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  1. #1
    Hugo_Lin is offline Junior Member
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    sun, heaven, both countable in Conan Doyle's works?(Sherlock Holmes)

    Hi, all:

    I was reading Conan Doyle's Sherlock Holmes and noticed that nouns like sun, heaven are all countable in his books.

    For example:

    with a bright sun and a few fleecy clouds in the heavens.

    with a skin which had been burned by tropical suns,
    the slanting rays of a low sun
    ......

    Examples like these abound. Anyone call tell me why are they countable? I remember back in high school, my English teacher (not a native speaker) told us "sun", "sky", "heaven" are all uncountable because there's only ONE in the universe.

  2. #2
    bhaisahab's Avatar
    bhaisahab is offline Moderator
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    Re: sun, heaven, both countable in Conan Doyle's works?(Sherlock Holmes)

    Quote Originally Posted by Hugo_Lin View Post
    Hi, all:

    I was reading Conan Doyle's Sherlock Holmes and noticed that nouns like sun, heaven are all countable in his books.

    For example:

    with a bright sun and a few fleecy clouds in the heavens.

    with a skin which had been burned by tropical suns,
    the slanting rays of a low sun
    ......

    Examples like these abound. Anyone call tell me why are they countable? I remember back in high school, my English teacher (not a native speaker) told us "sun", "sky", "heaven" are all uncountable because there's only ONE in the universe.
    Your English teacher was mistaken. All of the nouns you mention can be countable or uncountable.

  3. #3
    Route21's Avatar
    Route21 is offline Senior Member
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    Re: sun, heaven, both countable in Conan Doyle's works?(Sherlock Holmes)

    As an NES but not a teacher, all I can say is "heavens above!".

    A potential reason for them being treated as countable nouns may be that they are not as unique as your teacher claimed.

    There may be a "tropical sun", a "hazy sun" or a "wintery sun" - all describing different "types" of sun.
    Equally well we may say the "heavens opened", when there is a very heavy rain shower - here, "heaven" is refering to the "physical" heavens, rather than any possibly "religious" concept of a single, and possibly exclusive, heaven.

    Regards
    R21

    Beaten to the bell by Bhaisahab!

  4. #4
    Tdol is offline Editor, UsingEnglish.com
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    Re: sun, heaven, both countable in Conan Doyle's works?(Sherlock Holmes)

    The fact that there's only one of something does not make it uncountable; after all how else have you managed to calculate how many there are? Knowing that there is one suggests the opposite to me- countability. We only have one moon, but many planets have several.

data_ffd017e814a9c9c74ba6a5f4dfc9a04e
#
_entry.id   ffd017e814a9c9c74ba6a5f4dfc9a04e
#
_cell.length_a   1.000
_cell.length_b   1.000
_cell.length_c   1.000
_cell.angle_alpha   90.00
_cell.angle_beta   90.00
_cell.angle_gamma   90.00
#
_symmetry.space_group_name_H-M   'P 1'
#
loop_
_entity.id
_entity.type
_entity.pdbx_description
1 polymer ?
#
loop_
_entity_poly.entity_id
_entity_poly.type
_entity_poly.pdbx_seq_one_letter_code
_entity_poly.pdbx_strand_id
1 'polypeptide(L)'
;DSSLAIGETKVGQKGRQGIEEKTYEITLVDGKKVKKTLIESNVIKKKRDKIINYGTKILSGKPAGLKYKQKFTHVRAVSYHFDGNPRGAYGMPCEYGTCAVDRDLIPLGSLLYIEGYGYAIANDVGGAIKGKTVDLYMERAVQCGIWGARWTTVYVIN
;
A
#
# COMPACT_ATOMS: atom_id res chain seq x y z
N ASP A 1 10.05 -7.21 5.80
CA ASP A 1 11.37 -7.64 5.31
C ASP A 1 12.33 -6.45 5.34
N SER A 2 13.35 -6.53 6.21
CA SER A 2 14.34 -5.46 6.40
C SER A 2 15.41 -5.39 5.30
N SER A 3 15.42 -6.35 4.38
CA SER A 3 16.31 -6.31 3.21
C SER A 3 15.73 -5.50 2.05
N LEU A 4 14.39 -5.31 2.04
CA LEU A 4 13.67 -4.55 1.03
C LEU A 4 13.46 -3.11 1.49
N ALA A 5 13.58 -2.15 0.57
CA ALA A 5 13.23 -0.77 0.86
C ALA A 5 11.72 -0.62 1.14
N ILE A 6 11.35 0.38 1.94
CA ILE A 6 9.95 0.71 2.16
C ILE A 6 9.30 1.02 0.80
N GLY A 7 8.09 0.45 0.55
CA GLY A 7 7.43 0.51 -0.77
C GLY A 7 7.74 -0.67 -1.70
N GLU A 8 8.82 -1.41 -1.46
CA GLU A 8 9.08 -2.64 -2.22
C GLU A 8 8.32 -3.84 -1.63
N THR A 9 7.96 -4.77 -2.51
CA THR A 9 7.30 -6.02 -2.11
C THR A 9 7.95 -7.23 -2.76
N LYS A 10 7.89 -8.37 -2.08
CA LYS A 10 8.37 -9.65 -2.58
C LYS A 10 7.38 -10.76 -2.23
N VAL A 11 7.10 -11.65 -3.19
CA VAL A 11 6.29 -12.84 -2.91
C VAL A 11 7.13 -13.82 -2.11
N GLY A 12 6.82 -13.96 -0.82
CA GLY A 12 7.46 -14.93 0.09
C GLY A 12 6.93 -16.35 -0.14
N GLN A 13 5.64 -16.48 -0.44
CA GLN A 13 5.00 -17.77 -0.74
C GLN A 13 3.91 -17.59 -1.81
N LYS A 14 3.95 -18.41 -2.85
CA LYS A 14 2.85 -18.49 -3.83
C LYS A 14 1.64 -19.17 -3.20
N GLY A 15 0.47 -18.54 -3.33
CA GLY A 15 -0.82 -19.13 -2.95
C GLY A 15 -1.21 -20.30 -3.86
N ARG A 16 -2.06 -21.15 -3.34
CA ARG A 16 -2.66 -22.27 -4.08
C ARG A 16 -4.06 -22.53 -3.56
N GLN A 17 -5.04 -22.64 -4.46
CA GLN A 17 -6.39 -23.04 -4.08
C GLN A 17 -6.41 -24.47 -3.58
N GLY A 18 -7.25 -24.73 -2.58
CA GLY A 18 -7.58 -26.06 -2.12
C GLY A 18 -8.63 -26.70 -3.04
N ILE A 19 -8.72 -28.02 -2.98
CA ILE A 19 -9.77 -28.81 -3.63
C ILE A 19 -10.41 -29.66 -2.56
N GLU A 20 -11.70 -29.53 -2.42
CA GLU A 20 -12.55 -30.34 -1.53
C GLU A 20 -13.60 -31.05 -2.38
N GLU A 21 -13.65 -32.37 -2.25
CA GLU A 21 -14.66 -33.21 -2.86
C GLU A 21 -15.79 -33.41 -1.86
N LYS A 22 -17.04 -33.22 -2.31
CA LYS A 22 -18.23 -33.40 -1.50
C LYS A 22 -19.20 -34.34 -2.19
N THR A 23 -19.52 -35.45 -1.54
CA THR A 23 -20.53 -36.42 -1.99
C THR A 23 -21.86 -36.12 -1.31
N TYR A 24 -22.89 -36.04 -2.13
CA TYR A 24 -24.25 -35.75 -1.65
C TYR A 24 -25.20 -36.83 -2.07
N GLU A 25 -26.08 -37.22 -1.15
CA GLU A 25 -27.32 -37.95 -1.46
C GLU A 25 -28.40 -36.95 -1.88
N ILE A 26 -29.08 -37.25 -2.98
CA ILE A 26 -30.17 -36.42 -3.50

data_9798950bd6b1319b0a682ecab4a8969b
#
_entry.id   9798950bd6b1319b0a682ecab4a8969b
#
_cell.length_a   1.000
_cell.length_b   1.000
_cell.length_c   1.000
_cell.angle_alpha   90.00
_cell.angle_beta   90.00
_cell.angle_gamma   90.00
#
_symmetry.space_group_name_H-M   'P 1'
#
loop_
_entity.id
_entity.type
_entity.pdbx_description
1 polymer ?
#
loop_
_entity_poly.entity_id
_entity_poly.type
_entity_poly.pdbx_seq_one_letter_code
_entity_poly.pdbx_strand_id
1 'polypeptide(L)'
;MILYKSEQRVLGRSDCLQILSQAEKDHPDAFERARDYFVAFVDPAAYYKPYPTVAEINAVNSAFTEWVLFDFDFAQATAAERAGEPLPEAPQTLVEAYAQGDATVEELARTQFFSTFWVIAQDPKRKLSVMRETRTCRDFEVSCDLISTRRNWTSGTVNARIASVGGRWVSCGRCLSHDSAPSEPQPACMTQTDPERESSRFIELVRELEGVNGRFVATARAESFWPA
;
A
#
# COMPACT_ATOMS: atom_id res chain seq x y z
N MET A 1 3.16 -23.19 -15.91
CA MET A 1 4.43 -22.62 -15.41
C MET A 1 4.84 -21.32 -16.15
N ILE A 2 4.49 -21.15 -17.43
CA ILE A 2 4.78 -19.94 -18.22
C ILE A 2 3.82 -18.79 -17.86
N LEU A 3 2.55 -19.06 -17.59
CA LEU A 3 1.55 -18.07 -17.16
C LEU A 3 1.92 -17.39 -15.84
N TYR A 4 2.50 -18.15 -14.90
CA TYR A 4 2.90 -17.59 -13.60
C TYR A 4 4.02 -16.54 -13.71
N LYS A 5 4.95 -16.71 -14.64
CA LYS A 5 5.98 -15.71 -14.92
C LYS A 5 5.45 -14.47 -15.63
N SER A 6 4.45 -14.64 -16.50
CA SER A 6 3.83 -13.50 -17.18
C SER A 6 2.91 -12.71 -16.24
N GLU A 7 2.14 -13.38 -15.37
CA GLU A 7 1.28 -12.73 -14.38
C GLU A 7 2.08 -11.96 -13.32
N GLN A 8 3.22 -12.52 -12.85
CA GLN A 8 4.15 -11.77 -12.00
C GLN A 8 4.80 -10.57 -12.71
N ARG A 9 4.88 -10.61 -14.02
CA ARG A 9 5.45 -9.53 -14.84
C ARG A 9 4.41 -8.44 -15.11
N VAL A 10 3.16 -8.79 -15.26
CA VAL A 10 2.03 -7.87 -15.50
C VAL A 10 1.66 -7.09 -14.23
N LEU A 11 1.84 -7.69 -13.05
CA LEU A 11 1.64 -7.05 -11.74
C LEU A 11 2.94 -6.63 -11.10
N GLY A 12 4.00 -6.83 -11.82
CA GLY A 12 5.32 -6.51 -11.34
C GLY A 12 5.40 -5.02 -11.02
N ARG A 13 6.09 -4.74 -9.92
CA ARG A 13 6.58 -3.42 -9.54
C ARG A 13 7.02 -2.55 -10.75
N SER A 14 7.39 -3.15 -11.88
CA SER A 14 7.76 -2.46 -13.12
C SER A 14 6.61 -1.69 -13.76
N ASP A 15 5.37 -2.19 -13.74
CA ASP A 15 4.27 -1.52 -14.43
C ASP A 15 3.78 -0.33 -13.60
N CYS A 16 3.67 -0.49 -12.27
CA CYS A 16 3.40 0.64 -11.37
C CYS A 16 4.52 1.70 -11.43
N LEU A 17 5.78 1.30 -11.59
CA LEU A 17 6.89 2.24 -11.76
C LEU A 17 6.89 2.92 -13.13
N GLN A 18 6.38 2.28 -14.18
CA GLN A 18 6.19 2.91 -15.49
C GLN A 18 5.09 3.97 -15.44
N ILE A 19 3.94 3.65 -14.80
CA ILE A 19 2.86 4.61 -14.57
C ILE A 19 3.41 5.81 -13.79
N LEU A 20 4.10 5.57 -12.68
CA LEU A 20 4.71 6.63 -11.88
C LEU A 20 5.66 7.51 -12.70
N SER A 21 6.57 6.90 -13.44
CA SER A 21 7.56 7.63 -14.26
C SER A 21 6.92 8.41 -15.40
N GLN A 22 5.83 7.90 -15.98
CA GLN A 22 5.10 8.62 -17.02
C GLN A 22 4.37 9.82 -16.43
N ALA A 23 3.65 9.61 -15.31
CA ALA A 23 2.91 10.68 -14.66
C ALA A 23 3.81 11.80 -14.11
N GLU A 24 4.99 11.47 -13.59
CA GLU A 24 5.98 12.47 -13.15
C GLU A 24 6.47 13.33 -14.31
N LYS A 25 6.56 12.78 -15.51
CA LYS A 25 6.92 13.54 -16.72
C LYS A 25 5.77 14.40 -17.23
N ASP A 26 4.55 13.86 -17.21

I think it's better to think of countability and unaccountability as characteristics rather than the fixed nature of a nouns- many nouns can be both, so if the dictionary suggests something is uncountable, it means it is most of the time.

  5. #5
    Route21's Avatar
    Route21 is offline Senior Member
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    Re: sun, heaven, both countable in Conan Doyle's works?(Sherlock Holmes)

    Quote Originally Posted by Tdol View Post
    We only have one [actual] moon ......
    But, as with the sun, we have variants such as a "full moon", "new moon", "harvest moon", "blue moon" etc.

    Regards
    R21

  6. #6
    Tdol is offline Editor, UsingEnglish.com
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    Re: sun, heaven, both countable in Conan Doyle's works?(Sherlock Holmes)

    Agreed.

  7. #7
    Rover_KE is offline Moderator
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    Re: sun, heaven, both countable in Conan Doyle's works?(Sherlock Holmes)

    Additionally, 'a skin burnt by tropical suns' means it's been exposed to the same sun but over the course of many days, weeks and years.

    Rover

  8. #8
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    Re: sun, heaven, both countable in Conan Doyle's works?(Sherlock Holmes)

    It's also worth pointing out that professional writers like Conan Doyle have skills not available to most of us. They are able to employ uncommon usages for dramatic or literary effect. And if they push the boundaries, as they sometimes do, we feel obliged to forgive them because their writing is so good, in other words because their unusual usage was so effective in communication. Skin burned by tropical suns : one heck of a phrase.

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